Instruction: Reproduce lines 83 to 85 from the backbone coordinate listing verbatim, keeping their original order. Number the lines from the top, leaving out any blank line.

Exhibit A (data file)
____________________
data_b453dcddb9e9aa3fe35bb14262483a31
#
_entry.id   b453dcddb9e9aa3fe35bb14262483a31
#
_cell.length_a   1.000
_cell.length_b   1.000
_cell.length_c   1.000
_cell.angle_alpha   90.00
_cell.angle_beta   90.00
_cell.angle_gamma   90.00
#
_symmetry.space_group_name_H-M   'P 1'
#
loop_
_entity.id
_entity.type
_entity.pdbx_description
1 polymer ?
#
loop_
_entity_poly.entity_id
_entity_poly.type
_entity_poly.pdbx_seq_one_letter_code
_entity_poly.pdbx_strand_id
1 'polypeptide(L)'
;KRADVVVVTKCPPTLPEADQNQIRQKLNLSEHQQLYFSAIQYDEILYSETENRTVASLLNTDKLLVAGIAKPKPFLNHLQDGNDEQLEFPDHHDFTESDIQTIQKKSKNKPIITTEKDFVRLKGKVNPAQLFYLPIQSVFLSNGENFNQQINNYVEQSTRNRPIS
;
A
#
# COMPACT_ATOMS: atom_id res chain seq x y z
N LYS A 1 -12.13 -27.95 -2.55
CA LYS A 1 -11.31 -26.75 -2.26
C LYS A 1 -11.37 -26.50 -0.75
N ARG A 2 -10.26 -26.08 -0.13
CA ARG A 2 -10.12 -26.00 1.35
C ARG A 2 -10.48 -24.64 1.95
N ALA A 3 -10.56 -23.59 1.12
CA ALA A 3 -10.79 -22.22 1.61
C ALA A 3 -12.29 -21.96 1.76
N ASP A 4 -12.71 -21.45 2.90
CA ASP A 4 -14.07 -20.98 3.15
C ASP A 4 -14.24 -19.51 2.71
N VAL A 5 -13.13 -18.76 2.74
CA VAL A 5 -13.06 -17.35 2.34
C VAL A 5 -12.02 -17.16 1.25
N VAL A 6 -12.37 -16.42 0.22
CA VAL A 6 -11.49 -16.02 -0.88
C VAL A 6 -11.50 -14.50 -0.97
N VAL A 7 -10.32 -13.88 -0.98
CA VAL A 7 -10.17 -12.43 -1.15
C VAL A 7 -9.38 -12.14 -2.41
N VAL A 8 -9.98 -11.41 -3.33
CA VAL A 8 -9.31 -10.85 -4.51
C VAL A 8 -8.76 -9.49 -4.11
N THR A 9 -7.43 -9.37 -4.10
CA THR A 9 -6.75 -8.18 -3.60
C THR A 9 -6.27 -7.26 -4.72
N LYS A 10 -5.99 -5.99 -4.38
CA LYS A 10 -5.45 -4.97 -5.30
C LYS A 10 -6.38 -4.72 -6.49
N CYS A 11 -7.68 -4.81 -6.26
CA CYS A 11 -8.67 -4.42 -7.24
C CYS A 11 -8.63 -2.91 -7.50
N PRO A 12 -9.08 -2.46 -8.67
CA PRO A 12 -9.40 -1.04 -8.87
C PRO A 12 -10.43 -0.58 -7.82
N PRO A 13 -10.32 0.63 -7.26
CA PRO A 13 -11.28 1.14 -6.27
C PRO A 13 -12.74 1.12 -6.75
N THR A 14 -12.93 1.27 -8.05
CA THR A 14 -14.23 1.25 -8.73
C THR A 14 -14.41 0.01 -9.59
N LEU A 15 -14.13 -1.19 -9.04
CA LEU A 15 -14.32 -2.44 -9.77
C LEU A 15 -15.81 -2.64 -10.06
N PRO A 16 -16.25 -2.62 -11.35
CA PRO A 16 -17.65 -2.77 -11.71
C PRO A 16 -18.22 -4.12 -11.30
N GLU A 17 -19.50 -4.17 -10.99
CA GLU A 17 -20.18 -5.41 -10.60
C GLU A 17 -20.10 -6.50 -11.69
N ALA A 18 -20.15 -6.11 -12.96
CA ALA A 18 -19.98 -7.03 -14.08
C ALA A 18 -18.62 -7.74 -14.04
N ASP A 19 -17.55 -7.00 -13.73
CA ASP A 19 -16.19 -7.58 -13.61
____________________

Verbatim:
CA ALA A 18 -19.98 -7.03 -14.08
C ALA A 18 -18.62 -7.74 -14.04
N ASP A 19 -17.55 -7.00 -13.73